The Black Sea deluge theory was proposed by Columbia University geologists William Ryan and Walter Pitman in the 1990s, when the men believed they found evidence of a massive flood into the Black Sea sometime around 7500 B.C. Their theory expounds upon how the Black Sea formed after a shallow lake was inundated by the Mediterranean Sea due to warming temperatures and rising sea levels.
Pitman and Ryan's 1998 book "Noah's Flood" reveals the geologists believe the Black Sea was a landlocked, shallow lake in a fertile plain surrounded by numerous river valleys. At some point, the Mediterranean Sea overtopped the Bosphorus and flooded the Black Sea at a rate of 6inches per day, causing saltwater to decimate the farming area. The theory goes that this flood terrorized residents so much that the Noah's flood was created as a story about God's wrath.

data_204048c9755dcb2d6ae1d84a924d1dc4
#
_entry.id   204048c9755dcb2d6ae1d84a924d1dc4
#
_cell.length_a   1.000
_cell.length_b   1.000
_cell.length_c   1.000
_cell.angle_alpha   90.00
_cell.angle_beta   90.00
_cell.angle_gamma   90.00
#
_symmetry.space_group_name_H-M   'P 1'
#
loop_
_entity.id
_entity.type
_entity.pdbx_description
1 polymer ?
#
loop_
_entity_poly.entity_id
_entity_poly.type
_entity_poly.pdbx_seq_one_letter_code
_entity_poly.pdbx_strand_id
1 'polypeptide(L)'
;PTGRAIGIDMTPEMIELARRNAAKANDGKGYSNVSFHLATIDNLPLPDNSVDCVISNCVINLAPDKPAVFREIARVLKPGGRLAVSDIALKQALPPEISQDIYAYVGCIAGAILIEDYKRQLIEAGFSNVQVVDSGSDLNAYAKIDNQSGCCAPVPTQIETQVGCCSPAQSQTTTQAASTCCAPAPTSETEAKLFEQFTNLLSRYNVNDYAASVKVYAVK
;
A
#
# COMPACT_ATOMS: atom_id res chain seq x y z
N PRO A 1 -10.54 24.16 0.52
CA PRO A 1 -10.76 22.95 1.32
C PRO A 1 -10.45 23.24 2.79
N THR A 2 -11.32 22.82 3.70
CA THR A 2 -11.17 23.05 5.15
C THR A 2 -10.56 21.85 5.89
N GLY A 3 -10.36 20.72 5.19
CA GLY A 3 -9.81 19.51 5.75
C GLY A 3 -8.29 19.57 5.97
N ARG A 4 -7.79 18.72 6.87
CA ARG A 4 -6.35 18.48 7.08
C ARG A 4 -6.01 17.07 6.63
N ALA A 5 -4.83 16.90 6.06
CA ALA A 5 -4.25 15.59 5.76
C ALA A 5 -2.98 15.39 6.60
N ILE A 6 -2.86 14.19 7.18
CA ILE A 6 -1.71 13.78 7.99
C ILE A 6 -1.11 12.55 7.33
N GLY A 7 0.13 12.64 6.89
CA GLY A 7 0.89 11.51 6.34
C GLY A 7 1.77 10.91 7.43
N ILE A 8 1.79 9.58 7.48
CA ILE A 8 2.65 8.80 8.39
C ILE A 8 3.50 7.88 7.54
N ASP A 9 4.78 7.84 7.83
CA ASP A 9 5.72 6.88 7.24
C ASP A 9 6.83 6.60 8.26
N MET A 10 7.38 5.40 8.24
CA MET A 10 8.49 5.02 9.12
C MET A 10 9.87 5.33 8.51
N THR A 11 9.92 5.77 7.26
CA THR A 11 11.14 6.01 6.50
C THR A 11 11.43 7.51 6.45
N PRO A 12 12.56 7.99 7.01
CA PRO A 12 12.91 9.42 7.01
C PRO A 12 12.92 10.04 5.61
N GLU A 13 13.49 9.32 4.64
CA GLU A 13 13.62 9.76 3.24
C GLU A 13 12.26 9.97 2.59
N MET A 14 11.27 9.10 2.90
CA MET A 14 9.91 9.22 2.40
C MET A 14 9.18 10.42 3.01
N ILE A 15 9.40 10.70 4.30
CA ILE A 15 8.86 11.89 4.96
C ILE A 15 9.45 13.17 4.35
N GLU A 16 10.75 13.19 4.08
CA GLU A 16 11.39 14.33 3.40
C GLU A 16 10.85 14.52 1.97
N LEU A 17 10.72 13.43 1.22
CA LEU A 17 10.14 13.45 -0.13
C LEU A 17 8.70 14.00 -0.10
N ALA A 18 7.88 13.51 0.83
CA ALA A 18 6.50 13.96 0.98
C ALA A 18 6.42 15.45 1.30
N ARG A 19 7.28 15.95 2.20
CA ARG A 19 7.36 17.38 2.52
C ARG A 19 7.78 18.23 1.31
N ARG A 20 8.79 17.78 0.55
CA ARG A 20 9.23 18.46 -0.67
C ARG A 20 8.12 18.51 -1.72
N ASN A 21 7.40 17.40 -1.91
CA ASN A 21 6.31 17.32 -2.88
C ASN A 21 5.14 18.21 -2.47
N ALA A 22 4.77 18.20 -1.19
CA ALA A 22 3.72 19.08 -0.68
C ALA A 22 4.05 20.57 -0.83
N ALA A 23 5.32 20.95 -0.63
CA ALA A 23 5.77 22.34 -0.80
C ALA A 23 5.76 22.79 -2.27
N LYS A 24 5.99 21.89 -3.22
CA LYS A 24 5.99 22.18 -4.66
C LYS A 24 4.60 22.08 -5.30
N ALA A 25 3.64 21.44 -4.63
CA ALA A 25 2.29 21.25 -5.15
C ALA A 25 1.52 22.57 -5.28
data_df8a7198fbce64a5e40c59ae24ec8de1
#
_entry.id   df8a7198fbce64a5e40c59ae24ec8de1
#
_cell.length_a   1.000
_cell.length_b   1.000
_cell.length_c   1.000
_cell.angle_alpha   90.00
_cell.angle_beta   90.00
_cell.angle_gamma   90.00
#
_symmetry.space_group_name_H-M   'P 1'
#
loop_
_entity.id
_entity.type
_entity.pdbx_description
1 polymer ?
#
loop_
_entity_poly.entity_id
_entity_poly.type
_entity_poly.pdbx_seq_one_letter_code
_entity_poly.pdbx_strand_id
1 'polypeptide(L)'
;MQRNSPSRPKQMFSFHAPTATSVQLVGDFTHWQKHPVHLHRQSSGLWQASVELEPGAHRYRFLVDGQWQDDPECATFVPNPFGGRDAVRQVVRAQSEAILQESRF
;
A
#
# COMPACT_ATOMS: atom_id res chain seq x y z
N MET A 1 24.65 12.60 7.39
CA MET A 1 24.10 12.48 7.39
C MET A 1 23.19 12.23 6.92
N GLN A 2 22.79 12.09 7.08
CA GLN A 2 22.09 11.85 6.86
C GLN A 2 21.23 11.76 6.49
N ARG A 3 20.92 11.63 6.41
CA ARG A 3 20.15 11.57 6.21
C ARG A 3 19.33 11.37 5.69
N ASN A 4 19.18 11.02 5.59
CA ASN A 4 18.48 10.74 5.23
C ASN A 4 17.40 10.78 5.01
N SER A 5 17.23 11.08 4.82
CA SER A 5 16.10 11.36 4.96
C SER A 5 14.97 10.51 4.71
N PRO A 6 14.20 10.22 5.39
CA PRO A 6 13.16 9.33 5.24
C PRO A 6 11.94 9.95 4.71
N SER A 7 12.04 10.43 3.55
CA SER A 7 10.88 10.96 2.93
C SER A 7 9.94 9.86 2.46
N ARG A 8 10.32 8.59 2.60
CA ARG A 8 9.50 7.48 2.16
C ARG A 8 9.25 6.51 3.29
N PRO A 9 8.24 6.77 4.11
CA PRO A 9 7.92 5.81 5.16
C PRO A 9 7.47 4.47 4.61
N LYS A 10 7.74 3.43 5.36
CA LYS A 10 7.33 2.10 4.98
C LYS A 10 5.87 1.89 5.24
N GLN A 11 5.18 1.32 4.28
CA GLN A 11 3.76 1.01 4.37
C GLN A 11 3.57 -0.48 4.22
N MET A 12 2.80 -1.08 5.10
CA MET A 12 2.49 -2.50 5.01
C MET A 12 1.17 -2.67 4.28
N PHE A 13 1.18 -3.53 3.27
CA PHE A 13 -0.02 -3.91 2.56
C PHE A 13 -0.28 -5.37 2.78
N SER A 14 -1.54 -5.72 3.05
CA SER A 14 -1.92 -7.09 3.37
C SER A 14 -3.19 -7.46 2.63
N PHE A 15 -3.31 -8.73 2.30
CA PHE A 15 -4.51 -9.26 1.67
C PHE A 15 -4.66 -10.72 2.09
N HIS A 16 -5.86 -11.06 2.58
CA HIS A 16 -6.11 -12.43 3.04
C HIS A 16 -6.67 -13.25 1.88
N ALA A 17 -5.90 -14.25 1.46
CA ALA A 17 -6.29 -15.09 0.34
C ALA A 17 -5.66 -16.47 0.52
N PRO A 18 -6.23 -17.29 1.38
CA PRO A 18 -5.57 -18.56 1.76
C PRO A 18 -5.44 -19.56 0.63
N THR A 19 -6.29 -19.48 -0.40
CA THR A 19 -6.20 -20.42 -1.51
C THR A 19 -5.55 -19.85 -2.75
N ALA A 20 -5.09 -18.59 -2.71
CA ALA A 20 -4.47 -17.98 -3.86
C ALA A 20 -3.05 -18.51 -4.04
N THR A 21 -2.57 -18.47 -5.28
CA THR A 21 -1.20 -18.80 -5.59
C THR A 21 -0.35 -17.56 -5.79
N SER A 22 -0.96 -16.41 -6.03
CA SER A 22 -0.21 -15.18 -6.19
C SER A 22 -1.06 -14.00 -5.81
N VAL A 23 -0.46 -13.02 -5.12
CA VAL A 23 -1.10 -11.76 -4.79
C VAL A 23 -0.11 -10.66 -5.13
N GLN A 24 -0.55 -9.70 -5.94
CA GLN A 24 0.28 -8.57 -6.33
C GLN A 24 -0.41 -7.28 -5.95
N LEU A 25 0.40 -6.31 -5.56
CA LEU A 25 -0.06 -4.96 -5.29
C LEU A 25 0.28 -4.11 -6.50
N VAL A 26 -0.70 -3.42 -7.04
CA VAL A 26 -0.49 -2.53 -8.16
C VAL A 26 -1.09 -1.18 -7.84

Oceanographer Robert Ballard led a team to explore the Black Sea in 1999, and his findings revealed extinct freshwater mollusks and species of saltwater mollusks that once inhabited the body of water. The original shoreline of the freshwater lake was located, and signs of Neolithic settlements were also discovered, lending credence to the theory that the Black Sea was once a thriving agricultural center.
A study in 2009 explained that the Black Sea's level did rise in 7,500 B.C., but only about 30 feet, not 180 feet. About 772 square miles of farm land flooded as a result.